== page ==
Monday, February 17, 2014 – Week of 6 Epiphany, Year Two
[Go to Mission St Clare for an online version of the Daily Office including today’s scripture readings.]
Today’s Readings for the Daily Office:
Psalms 89:1-18 (morning) // 89:19-52 (evening)
1 John 1:1-10
While teaching a class a few years ago, I referred to a book called “Why Bad Things Happen to Good People,” by the rabbi Harold Kushner. One of my students quickly (though kindly) corrected me: The book is actually entitled “WHEN Bad Things Happen to Good People.” Apparently, people get the title wrong all the time.
When bad things happen to good people, it can be so tempting to leap to the wrong question: “Why?” My own mind played a trick on me and changed the book’s title and purpose. I wanted it to provide an explanation for “Why” rather than a response to “When.” (And yes, I had actually read the book and I still managed to forget the point!)
The disciples of Jesus in today’s gospel reading also try to get their rabbi to answer the question of “Why?” When they see a man who has been blind from birth, they ask Jesus, “Rabbi, who sinned, this man or his parents, that he was born blind?” They want to know the reason why something seemingly bad has happened.
They are sure that the answer has something to do with sin. Even if something bad happens to a good person, there must be a sinner in close proximity, such as this man’s parents. Either his blindness is a direct punishment for his own sins, or he is blind in order to punish his parents for their sins.
Of course, the logic of these disciples is absurd. If the man was born blind, how could his blindness be a punishment for his sins? It’s hard to imagine what sin he could have committed prior to birth to warrant any sort of punishment! What, did he kick his mother a little too hard in the womb or something? The disciples insist on blaming someone who is perfectly and completely innocent.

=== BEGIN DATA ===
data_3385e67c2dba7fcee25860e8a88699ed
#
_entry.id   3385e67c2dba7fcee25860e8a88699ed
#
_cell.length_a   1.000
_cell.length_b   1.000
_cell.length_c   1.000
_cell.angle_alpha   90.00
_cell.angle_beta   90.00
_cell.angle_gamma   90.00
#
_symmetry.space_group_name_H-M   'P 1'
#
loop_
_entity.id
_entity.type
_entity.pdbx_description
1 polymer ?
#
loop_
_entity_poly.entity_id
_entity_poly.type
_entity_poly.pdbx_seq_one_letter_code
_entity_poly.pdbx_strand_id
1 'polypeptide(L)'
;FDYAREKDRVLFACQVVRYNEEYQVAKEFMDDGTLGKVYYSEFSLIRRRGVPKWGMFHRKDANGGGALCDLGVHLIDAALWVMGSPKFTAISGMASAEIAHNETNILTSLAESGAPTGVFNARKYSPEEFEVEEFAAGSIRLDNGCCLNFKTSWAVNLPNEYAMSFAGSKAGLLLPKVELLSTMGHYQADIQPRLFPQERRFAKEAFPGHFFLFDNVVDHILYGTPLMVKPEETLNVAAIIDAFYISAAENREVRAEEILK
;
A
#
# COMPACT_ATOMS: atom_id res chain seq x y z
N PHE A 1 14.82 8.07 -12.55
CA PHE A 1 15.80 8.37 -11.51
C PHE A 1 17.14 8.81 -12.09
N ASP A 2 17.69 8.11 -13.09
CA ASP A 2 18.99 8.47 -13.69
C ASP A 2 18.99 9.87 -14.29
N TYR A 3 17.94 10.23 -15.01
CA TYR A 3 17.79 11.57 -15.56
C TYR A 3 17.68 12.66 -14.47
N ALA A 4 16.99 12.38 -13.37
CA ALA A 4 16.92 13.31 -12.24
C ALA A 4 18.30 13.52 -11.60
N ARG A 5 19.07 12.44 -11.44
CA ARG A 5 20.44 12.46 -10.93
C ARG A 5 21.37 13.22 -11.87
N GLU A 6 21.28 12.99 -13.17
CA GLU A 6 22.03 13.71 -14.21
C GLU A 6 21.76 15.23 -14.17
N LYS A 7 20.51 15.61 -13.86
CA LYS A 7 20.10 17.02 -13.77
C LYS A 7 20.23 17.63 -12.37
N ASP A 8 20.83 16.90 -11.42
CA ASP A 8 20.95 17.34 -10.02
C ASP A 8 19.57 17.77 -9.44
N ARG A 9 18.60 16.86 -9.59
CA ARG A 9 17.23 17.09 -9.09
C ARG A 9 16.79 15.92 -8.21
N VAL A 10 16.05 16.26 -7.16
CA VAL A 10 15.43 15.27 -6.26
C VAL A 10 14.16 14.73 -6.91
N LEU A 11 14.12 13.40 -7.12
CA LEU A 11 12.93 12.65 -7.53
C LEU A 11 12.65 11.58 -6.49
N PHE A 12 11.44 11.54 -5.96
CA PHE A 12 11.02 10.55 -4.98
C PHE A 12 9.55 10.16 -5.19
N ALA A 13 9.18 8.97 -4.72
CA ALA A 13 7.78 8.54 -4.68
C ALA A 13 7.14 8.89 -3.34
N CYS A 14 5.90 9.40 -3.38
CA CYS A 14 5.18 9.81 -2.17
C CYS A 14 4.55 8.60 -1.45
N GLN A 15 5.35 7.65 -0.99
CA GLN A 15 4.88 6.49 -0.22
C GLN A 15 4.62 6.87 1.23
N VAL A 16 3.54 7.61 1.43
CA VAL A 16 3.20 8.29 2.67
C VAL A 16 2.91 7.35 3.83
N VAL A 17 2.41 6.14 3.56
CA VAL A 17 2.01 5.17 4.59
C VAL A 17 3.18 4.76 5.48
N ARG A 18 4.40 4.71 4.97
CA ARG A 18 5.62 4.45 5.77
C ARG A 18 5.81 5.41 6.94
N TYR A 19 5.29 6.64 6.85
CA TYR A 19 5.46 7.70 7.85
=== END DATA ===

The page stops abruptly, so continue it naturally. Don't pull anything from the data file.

Jesus does his best to give his disciples a satisfying answer: “Neither this man nor his parents sinned; he was born blind so that God’s works might be revealed in him.” In the case of this blind man, Jesus believes that difficult things happen not as punishments for sin but as opportunities for revelation.
This response might not be satisfying in every painful circumstance. In fact, it comes a little close to the platitude that “everything happens for a reason.” But what Jesus offers is only sort of a reason. It’s really more of a purpose: “so that God’s works might be revealed.”
With this teaching, Jesus helps to train our minds against looking for reasons and for targets we can blame when we face things that we don’t understand. He directs our vision instead to whatever it is that God is trying to reveal—mercy, hope, courage, acceptance, grief, or something else entirely. Sometimes there is no reason, only revelation . . . if only we can get that mud out of our eyes.
Lora Walsh blogs about taking risks and seeking grace at A Daily Scandal. She serves as curate of Grace Episcopal Church in Siloam Springs and as director of the Ark Fellows, an Episcopal Service Corps program sponsored by St. Paul’s in Fayetteville, Arkansas.